I rarely ever entertain the thought of watching popular or highly commercialized movies at the cinema unless of course a friend coaxes me into joining them. However, I decided to take myself out to go watch the much talked about Black Panther. Truthfully, I wasn’t sure what to expect since it was my first time hearing of the fictional Marvel character plus I wasn’t really feeling all the hype around it. I can confidently report back that I thoroughly enjoyed the movie especially the representation of women.
You know the saying “behind every strong man is a strong woman”, well in the case of the Black Panther it’s more like behind this strong man are strong women. The Dora Milaje, led by Commander Okoye, are a fierce group of women warriors who are loyal to the Wakanda throne and will literally die protecting the land. I loved everything about these women. I love how they chose to clothe them in attire that flattered their form without diminishing their power; I love their natural beauty; I love the unity and commitment of the warriors to Wakanda; and above everything I love that Commander Okoye’s true strength is her ability to love and be loved.
The other powerful and beautiful women in T’Challa’s (Black Panther for those of you who haven’t watched it) life are his mother the Queen Mother, his sister Shuri and his ex-lover Nakia. The Queen Mother’s strength stems from her ability to respect the traditions of Wakanda and still be revered as the queen even after her husband’s death, who was the king. Shuri is the right blend of humour, wits and brains; plus she invents really cool technological gadgets and weapons for T’Challa so more reason to love her. And lastly Nakia, who in the beginning appears to be the epitome of a powerful but stubborn woman who’s on the borderline of being hard to love. Yet as the love story about her and T’Challa unfolds, one begins to realize the soft edges to her character and see her for who she really is, a woman simply driven by her purpose.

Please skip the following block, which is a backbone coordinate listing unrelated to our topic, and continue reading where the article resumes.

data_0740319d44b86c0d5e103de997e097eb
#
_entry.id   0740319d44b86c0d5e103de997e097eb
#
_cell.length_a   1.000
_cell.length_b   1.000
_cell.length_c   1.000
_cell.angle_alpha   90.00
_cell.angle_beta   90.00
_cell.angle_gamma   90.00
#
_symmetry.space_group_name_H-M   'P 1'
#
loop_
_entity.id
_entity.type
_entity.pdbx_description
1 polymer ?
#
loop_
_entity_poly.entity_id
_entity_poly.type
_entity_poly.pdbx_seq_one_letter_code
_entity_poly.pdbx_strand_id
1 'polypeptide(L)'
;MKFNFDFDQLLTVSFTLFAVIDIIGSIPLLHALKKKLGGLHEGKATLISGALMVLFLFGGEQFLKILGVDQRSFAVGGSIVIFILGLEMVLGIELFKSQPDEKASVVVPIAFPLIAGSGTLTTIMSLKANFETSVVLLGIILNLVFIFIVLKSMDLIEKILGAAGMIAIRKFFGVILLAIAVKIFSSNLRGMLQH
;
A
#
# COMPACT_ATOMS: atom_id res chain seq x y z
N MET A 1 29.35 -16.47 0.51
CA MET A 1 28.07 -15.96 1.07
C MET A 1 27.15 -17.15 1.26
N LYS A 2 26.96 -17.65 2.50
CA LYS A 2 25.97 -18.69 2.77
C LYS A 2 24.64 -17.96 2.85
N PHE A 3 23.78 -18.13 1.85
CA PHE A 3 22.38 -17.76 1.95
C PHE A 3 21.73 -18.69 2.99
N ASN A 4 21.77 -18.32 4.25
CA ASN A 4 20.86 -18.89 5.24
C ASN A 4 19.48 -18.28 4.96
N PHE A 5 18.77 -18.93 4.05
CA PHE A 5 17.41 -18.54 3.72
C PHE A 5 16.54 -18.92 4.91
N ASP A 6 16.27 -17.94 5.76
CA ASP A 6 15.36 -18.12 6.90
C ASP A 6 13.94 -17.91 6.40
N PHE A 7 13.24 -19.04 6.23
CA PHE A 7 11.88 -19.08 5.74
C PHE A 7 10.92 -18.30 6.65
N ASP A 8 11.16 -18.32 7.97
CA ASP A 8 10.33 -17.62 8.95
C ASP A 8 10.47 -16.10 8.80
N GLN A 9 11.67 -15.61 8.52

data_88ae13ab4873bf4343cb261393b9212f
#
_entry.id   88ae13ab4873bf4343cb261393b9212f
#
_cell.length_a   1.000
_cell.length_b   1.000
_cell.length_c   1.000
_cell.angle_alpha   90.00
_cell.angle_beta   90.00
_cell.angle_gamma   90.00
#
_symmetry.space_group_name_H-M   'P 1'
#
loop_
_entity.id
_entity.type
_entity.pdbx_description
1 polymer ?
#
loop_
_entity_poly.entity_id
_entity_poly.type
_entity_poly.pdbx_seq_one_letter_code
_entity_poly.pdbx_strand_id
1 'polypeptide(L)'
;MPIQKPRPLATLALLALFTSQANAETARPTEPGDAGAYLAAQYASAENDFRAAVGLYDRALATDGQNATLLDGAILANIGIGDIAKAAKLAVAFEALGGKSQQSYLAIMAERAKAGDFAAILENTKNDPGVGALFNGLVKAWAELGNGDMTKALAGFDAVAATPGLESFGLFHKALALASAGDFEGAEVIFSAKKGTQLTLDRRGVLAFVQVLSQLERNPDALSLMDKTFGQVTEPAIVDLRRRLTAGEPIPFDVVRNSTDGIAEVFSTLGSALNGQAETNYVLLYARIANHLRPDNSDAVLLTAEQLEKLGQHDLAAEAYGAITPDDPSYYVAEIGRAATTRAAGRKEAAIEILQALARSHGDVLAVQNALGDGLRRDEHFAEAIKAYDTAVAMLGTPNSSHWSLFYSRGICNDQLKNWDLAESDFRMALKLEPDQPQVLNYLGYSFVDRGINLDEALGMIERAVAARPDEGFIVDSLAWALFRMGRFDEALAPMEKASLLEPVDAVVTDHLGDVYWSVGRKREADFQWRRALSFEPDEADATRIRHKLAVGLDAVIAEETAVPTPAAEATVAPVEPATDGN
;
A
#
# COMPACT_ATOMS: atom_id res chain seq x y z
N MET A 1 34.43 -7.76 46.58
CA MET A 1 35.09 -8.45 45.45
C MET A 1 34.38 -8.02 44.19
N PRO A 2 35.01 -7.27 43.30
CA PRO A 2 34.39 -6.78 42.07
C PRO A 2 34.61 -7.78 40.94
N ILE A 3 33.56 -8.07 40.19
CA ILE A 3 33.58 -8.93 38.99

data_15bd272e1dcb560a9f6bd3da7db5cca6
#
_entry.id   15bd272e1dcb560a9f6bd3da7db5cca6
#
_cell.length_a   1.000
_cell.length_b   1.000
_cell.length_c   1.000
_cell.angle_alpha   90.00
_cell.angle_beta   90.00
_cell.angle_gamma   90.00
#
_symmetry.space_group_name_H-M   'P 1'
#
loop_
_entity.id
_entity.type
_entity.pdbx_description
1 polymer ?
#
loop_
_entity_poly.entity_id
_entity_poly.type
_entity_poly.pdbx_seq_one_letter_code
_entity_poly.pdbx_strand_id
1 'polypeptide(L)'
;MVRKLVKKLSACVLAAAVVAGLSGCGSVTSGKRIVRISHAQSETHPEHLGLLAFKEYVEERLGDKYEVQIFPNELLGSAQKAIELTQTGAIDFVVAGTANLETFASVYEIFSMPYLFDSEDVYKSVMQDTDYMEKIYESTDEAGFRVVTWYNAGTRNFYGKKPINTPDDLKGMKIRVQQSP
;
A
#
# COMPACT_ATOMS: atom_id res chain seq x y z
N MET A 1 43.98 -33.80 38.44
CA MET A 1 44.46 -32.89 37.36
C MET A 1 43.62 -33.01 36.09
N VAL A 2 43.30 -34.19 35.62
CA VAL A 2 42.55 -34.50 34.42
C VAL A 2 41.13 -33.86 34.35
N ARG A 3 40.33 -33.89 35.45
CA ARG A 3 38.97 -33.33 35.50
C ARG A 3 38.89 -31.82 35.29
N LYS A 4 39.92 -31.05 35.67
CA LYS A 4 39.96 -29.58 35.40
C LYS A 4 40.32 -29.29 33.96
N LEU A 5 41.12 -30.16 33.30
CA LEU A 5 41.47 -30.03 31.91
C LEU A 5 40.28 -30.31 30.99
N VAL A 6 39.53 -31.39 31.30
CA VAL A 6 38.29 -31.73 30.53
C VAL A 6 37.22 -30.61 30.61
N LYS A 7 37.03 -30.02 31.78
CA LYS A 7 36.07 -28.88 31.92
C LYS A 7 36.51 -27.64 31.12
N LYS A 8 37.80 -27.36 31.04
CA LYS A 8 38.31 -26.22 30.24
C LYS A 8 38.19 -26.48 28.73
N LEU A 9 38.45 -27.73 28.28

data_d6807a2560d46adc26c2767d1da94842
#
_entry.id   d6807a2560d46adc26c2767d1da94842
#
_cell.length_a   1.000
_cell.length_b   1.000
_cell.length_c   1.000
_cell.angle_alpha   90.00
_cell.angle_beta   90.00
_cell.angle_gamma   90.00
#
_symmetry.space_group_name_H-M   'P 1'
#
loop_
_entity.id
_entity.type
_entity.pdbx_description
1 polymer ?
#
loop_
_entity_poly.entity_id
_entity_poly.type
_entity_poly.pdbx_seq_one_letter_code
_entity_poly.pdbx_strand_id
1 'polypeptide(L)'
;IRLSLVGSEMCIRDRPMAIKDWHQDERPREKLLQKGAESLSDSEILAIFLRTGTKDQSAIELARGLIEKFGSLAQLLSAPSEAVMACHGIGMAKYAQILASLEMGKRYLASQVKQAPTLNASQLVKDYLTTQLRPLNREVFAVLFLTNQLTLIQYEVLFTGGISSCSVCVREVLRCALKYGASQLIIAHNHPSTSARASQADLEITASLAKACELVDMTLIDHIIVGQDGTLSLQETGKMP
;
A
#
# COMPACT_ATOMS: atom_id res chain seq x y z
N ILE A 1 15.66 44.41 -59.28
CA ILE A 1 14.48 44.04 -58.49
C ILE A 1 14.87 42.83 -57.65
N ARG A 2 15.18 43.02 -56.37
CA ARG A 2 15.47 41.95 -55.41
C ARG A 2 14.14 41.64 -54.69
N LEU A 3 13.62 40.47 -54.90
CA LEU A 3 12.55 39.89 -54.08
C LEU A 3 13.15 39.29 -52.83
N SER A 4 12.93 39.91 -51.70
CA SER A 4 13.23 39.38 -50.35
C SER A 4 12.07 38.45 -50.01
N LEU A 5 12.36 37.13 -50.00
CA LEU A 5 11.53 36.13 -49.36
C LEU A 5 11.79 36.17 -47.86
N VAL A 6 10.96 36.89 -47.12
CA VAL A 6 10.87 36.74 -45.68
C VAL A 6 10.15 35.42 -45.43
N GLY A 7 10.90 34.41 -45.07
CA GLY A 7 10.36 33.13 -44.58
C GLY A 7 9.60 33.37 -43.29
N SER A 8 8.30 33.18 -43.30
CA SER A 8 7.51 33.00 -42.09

The true gift of the Black Panther is how each woman has a purpose, their embodiment of it and how it also serves to unite them against a common cause. Each woman is portrayed in their 3-D form, each with their own complexities but always centred and expanding in their purpose. Each of them understood the importance of knowing when to lead and when to be led. One might criticize and say that’s the way of a patriarchal society however matriarchal societies adopt a similar order to leadership.
Without offending any feminists who may disagree, I just believe that sometimes the often simple and beautiful nature of male and female relationships can be misconstrued on the bases of distorted feelings. I feel Black Panther, in its patriarchal society, actually celebrates the importance and necessity of the women in Wakanda. In fact most of the men relied on women to protect and guide them thus highlighting the role women play in society.
If there’s anything I took away from this movie as a woman is that purpose-driven women aren’t afraid to live purposefully but are equally unafraid of loving and being loved.
Love and Happiness,